At the end of April, earlier this year, I had the opportunity to volunteer with Carl and Rachel, the operators of the Native Territories Avian Research Project (NTARP). Several members of Lambton Wildlife attended and volunteered during the two day bird banding session. They were at Canatara Park for the first time and they spent two full days, on two separate weekends, banding the local and migrating species.
It was very fascinating to watch, listen and participate in the process from start to finish. It started with setting up nets early in the morning. The perfect locations are along regular flight routes for birds in the area. After a bird has is found in the net they are carefully removed and placed in a soft cloth bag. Carl or Rachel then determine the bird’s age, sex and health using a variety of indicators. Each bird is then weighed, measured, banded and released.
Carl used a lit magnifier to get a better view of this female Yellow-rumped warbler.
He looks at the colours of the feathers and their condition to determine how old the warbler is. If most of the feathers appear worn then that tells him that this female is young, maybe even in her first year.
After all of the data is entered into a spreadsheet and Carl or Rachel put a very small numbered band on the bird’s leg, they would sometimes come out of the tent to talk to people who were watching or passing by. People got up-close to the birds, asked questions and took pictures.
Sometimes he would let people release the birds. He would take the person’s hand in his and gently place the bird on their hand, upside down.
He explained that birds rarely find themselves on their backs and will often quietly lay there in a person’s hand for a moment. People spoke of how amazing it was to feel the feathers on their hand and the tiny movements made when the bird breathed.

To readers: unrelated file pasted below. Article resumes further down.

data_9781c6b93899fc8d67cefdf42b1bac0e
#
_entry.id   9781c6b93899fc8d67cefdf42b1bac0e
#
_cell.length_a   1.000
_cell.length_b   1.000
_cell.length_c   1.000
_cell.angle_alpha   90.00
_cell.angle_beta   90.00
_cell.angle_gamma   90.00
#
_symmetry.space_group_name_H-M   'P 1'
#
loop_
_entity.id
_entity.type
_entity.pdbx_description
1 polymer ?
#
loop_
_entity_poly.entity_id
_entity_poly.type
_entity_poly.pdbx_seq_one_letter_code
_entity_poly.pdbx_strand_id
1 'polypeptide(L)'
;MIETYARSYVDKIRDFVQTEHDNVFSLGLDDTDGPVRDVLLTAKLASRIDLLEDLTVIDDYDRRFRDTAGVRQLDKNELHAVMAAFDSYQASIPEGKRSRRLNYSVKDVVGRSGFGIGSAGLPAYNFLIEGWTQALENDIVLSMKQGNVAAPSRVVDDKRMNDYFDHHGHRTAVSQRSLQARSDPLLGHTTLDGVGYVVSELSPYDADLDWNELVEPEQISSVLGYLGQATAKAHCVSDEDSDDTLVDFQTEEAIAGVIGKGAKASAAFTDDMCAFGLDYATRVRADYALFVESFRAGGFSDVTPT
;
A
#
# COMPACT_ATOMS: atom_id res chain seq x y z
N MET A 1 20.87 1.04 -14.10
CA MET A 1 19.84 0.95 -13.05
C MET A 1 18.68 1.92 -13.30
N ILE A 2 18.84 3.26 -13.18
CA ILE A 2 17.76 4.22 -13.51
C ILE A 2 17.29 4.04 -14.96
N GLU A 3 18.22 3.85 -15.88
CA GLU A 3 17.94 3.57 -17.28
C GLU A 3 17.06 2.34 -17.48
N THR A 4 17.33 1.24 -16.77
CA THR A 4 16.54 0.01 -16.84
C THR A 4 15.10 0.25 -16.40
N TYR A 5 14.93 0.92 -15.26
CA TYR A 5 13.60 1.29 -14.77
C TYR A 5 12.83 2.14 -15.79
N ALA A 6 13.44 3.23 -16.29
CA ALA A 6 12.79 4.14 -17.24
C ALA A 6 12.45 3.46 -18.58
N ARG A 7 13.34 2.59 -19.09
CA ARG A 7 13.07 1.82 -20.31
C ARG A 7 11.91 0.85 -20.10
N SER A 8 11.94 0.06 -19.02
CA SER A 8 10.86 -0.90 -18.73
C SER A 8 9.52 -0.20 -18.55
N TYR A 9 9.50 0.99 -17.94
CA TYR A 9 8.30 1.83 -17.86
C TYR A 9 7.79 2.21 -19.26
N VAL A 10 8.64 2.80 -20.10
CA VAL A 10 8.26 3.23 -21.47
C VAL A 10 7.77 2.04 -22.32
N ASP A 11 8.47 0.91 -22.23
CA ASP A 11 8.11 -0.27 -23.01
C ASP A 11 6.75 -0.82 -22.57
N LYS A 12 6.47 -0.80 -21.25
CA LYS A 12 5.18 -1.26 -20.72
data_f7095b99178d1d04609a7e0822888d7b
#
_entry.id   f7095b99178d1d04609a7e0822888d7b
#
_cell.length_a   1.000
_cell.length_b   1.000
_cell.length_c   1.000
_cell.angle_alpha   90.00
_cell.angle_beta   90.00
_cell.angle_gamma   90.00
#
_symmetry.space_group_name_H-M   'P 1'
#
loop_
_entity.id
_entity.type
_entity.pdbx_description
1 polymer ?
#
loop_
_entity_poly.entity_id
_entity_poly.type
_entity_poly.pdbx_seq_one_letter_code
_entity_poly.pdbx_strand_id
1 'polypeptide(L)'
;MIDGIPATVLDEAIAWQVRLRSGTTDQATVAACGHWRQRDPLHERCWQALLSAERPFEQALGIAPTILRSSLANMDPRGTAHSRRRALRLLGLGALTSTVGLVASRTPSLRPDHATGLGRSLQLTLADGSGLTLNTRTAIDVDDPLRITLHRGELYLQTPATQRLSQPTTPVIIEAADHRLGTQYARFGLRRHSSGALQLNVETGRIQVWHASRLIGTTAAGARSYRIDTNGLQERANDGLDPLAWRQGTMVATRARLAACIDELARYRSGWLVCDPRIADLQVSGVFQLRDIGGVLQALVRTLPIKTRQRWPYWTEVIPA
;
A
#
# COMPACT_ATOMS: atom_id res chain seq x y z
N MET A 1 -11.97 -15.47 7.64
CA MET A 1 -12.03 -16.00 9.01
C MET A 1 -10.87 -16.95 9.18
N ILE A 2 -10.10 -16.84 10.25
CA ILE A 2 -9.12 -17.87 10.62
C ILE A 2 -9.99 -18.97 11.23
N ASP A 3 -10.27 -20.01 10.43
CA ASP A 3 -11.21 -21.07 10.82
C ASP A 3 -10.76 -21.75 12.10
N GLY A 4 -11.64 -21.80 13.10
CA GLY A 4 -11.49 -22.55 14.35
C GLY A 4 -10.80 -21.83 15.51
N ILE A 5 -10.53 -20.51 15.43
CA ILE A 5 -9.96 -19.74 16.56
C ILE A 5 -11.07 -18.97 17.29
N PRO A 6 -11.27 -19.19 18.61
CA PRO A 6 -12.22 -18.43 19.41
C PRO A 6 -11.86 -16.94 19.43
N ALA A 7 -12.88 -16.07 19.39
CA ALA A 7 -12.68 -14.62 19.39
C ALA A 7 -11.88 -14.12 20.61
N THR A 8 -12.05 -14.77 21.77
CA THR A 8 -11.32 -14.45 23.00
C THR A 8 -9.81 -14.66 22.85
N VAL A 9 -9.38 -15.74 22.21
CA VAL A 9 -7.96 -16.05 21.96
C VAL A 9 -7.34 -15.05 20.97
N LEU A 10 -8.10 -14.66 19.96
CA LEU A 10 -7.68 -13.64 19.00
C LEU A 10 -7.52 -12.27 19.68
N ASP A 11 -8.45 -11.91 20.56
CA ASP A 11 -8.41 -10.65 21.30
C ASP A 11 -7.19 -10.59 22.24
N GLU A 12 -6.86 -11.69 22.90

The bird soon flipped itself over and flew off to the forest. Everyone gathered watched as the bird flew off and sounds of awe where always heard.
NTARP is a non-profit organization that applies for grants and accepts donations to help them buy necessary equipment, supplies and to pay for their travel expenses. A fundraiser that they use, which was particularly successful, was “adopting” a songbird. Donors are given a certificate specific to the bird species, gender and the bird band number. If the bird is ever caught again, an email is sent out to the donor letting them know when and where it was caught. I adopted a Downy Woodpecker and even got to release it! What a fantastic experience.
One of the most beautiful birds that was banded was this female Red-winged Blackbird. Did you know that the female has peach on its wings and its throat? I had no idea but check out those colours?
Carl said that this was one of the most beautiful and brightly marked female Red-winged blackbirds he had ever seen. The colours were unbelievable.
Throughout the two days, Rachel and Carl spent time teaching and sharing their knowledge with anyone willing to listen. They are knowledgeable, patient and highly passionate individuals who love to share their expertise through hands on learning experiences. Volunteering with them was not only educational, it was an opportunity that I will never forget and few get a chance to have. Being able to learn about bird identification, seeing each bird up-close and having the chance to release some of them was indescribable.
If you ever get the chance to volunteer with this couple, I highly recommend it. They are extremely interesting, welcoming and inclusive. They are eager to share their knowledge with anyone interested. I learned so much about teaching and about birds at the same time that I hope to have the chance to work with them again.